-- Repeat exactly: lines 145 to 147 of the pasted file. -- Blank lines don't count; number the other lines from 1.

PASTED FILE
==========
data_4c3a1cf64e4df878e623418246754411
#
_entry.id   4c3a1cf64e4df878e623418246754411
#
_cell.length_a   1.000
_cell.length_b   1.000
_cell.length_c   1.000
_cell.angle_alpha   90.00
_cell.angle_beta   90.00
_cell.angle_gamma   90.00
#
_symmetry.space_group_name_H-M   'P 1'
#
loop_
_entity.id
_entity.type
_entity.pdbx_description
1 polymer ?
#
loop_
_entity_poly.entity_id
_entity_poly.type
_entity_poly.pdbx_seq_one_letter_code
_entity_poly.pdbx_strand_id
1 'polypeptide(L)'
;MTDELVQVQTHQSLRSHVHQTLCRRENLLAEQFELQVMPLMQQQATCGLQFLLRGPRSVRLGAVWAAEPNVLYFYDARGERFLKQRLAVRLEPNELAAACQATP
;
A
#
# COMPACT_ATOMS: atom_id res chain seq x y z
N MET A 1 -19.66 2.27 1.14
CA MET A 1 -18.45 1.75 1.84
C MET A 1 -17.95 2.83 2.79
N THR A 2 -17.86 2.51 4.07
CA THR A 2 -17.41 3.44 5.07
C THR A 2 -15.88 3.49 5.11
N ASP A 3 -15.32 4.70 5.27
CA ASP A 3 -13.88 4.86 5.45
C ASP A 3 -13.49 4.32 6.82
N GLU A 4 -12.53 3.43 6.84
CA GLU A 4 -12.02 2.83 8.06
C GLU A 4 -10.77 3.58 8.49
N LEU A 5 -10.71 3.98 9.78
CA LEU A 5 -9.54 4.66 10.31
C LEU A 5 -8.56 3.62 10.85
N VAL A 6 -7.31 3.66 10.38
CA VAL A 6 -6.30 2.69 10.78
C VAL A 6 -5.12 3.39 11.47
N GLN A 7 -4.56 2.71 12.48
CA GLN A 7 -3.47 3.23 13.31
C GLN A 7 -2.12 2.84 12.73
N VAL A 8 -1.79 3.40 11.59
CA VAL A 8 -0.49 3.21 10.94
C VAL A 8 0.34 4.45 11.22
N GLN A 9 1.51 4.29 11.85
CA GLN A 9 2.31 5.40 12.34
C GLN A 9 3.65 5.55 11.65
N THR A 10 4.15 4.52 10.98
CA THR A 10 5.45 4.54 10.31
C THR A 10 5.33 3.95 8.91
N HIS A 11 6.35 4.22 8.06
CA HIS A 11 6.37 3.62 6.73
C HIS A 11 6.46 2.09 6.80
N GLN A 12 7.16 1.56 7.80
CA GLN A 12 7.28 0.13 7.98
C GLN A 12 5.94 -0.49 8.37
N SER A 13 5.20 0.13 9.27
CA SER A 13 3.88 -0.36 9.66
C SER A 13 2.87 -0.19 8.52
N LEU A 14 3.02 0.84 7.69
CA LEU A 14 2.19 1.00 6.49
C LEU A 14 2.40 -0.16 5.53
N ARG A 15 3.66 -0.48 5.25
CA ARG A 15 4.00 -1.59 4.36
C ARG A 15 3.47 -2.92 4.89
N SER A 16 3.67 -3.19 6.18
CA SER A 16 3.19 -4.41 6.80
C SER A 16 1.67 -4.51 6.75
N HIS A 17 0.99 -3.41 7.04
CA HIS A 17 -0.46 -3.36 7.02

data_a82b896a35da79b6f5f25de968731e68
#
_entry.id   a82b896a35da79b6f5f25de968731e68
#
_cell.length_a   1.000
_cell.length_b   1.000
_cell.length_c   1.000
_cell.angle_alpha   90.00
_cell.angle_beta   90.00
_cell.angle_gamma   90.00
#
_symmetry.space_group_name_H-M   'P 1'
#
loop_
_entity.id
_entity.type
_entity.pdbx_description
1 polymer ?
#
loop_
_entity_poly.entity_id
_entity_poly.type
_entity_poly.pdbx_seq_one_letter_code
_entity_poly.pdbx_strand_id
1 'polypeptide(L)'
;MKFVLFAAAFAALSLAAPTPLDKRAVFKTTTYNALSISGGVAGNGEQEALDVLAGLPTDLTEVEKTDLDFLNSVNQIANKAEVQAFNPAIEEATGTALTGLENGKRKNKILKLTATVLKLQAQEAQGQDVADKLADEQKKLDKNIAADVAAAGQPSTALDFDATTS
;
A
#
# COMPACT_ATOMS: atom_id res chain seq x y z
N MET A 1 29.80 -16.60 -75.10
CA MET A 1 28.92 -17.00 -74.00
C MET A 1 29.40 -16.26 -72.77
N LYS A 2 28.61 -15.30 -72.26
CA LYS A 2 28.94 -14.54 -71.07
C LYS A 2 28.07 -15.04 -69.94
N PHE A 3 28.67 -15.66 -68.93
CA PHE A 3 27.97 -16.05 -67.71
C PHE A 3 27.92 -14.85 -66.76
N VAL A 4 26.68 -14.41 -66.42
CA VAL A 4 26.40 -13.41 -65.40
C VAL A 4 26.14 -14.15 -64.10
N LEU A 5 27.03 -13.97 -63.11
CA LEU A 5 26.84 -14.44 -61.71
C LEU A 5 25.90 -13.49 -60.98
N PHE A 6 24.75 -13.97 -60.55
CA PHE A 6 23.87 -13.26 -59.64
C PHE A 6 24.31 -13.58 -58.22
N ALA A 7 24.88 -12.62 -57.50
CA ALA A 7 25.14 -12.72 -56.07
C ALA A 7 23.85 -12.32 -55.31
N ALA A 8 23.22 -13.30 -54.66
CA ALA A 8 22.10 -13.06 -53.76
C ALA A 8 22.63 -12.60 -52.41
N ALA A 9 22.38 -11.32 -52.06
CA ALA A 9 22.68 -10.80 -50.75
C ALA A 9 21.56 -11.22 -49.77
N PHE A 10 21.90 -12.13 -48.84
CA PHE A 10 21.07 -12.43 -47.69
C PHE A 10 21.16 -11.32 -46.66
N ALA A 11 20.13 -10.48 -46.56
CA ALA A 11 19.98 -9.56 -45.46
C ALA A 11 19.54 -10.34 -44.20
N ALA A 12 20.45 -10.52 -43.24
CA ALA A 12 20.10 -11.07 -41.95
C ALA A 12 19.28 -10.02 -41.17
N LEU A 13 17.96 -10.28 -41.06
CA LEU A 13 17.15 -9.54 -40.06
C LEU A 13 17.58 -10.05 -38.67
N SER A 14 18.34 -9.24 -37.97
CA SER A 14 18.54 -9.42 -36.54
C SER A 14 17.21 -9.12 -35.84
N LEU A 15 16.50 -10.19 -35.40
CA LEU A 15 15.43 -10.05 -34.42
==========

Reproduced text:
CA ALA A 12 20.10 -11.07 -41.95
C ALA A 12 19.28 -10.02 -41.17
N LEU A 13 17.96 -10.28 -41.06